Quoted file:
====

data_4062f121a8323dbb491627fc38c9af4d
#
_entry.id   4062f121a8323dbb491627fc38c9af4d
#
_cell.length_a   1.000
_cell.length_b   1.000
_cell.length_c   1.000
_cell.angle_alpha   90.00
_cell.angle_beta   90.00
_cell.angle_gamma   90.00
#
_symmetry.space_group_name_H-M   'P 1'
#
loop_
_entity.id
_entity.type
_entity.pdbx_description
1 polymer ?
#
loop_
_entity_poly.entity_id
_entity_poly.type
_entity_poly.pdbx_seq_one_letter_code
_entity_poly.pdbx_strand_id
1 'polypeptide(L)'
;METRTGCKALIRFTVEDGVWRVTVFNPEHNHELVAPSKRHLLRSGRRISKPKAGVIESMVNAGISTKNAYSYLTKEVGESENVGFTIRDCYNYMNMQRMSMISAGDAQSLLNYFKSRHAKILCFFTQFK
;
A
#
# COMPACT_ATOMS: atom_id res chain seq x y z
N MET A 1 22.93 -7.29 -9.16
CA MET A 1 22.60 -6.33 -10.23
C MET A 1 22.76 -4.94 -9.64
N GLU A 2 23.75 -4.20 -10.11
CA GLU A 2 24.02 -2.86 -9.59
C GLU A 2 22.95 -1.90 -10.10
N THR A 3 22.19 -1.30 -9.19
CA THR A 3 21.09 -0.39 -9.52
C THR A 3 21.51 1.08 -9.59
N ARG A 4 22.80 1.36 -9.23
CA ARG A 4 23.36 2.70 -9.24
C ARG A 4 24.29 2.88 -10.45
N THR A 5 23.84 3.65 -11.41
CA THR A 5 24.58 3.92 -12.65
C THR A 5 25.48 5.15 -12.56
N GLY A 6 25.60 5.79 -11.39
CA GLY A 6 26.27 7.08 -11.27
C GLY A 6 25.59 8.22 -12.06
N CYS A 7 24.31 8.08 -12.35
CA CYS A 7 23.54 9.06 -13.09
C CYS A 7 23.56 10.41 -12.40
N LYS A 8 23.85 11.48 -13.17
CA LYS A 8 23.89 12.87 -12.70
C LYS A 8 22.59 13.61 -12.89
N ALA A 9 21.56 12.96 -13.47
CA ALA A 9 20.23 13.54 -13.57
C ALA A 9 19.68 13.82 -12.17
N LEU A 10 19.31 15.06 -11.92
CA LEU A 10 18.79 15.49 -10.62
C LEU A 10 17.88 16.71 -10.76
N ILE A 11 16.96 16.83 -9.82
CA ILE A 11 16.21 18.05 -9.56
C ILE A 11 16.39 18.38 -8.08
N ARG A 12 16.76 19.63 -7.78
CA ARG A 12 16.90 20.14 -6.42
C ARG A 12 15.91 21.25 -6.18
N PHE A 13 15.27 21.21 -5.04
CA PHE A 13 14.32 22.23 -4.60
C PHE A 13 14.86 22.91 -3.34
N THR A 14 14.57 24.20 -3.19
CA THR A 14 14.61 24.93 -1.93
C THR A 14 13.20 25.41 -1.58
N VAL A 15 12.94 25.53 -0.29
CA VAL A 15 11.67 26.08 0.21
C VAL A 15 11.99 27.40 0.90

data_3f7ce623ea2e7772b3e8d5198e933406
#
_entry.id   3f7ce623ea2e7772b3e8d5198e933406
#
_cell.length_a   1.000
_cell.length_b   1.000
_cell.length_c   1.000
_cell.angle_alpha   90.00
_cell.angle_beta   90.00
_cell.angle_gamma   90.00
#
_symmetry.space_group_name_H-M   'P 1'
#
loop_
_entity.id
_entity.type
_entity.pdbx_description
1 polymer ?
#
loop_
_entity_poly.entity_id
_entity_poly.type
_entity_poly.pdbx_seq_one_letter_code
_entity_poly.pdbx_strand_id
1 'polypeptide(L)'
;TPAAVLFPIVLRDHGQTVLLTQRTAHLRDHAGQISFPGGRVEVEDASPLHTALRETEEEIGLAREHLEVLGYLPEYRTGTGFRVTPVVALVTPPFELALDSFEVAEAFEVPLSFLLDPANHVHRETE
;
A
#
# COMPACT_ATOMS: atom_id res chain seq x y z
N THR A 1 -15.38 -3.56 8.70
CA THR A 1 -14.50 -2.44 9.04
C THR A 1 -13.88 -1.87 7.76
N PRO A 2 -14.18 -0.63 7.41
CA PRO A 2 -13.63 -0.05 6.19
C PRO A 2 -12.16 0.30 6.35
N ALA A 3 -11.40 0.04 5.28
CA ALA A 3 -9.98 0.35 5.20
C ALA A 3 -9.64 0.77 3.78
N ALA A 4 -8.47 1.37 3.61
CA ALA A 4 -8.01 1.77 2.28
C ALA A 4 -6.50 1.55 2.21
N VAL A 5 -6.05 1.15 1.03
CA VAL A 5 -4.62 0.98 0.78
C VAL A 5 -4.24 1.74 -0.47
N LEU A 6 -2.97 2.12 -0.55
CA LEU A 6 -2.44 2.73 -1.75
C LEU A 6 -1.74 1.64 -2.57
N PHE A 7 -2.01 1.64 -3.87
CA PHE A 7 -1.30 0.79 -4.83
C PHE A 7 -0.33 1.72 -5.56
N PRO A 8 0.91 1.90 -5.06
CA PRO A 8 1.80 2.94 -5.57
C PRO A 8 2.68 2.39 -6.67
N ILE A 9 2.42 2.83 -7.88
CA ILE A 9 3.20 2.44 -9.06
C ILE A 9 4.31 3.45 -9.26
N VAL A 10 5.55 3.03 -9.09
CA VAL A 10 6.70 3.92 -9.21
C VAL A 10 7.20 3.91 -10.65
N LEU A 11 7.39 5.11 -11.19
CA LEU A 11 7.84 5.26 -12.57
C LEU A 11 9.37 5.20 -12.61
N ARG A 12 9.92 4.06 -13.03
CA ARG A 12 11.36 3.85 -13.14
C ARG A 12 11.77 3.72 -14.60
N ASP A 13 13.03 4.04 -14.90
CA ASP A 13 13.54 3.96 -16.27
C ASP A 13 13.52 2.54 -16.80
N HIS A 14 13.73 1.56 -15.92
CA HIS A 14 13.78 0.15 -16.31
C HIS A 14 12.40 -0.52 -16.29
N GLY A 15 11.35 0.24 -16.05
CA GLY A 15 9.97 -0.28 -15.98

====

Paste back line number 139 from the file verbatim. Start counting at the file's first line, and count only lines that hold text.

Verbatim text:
N ARG A 12 9.92 4.06 -13.03